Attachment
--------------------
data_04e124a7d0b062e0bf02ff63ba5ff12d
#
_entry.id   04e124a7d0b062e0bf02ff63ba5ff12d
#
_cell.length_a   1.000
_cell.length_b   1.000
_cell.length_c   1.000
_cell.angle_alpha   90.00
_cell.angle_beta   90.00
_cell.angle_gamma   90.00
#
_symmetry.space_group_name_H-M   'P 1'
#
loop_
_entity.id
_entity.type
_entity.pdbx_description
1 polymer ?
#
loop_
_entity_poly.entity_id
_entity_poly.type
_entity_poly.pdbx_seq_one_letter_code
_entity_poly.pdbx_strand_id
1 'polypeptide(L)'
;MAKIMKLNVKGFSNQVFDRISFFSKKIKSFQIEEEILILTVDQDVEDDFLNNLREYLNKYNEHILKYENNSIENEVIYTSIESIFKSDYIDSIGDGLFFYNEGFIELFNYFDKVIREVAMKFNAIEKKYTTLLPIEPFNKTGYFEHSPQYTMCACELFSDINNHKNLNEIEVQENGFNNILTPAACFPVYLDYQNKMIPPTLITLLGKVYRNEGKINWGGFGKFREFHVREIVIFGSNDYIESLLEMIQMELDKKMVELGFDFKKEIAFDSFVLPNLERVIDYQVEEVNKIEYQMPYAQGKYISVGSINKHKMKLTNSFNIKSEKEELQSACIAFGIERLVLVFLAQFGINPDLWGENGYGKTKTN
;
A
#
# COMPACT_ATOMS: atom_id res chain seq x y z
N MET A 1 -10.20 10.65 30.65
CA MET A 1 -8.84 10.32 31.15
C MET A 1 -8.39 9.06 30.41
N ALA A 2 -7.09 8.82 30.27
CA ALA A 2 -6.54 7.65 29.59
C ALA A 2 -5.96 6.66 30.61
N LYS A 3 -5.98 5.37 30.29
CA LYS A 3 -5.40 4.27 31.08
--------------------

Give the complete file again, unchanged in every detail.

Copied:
data_04e124a7d0b062e0bf02ff63ba5ff12d
#
_entry.id   04e124a7d0b062e0bf02ff63ba5ff12d
#
_cell.length_a   1.000
_cell.length_b   1.000
_cell.length_c   1.000
_cell.angle_alpha   90.00
_cell.angle_beta   90.00
_cell.angle_gamma   90.00
#
_symmetry.space_group_name_H-M   'P 1'
#
loop_
_entity.id
_entity.type
_entity.pdbx_description
1 polymer ?
#
loop_
_entity_poly.entity_id
_entity_poly.type
_entity_poly.pdbx_seq_one_letter_code
_entity_poly.pdbx_strand_id
1 'polypeptide(L)'
;MAKIMKLNVKGFSNQVFDRISFFSKKIKSFQIEEEILILTVDQDVEDDFLNNLREYLNKYNEHILKYENNSIENEVIYTSIESIFKSDYIDSIGDGLFFYNEGFIELFNYFDKVIREVAMKFNAIEKKYTTLLPIEPFNKTGYFEHSPQYTMCACELFSDINNHKNLNEIEVQENGFNNILTPAACFPVYLDYQNKMIPPTLITLLGKVYRNEGKINWGGFGKFREFHVREIVIFGSNDYIESLLEMIQMELDKKMVELGFDFKKEIAFDSFVLPNLERVIDYQVEEVNKIEYQMPYAQGKYISVGSINKHKMKLTNSFNIKSEKEELQSACIAFGIERLVLVFLAQFGINPDLWGENGYGKTKTN
;
A
#
# COMPACT_ATOMS: atom_id res chain seq x y z
N MET A 1 -10.20 10.65 30.65
CA MET A 1 -8.84 10.32 31.15
C MET A 1 -8.39 9.06 30.41
N ALA A 2 -7.09 8.82 30.27
CA ALA A 2 -6.54 7.65 29.59
C ALA A 2 -5.96 6.66 30.61
N LYS A 3 -5.98 5.37 30.29
CA LYS A 3 -5.40 4.27 31.08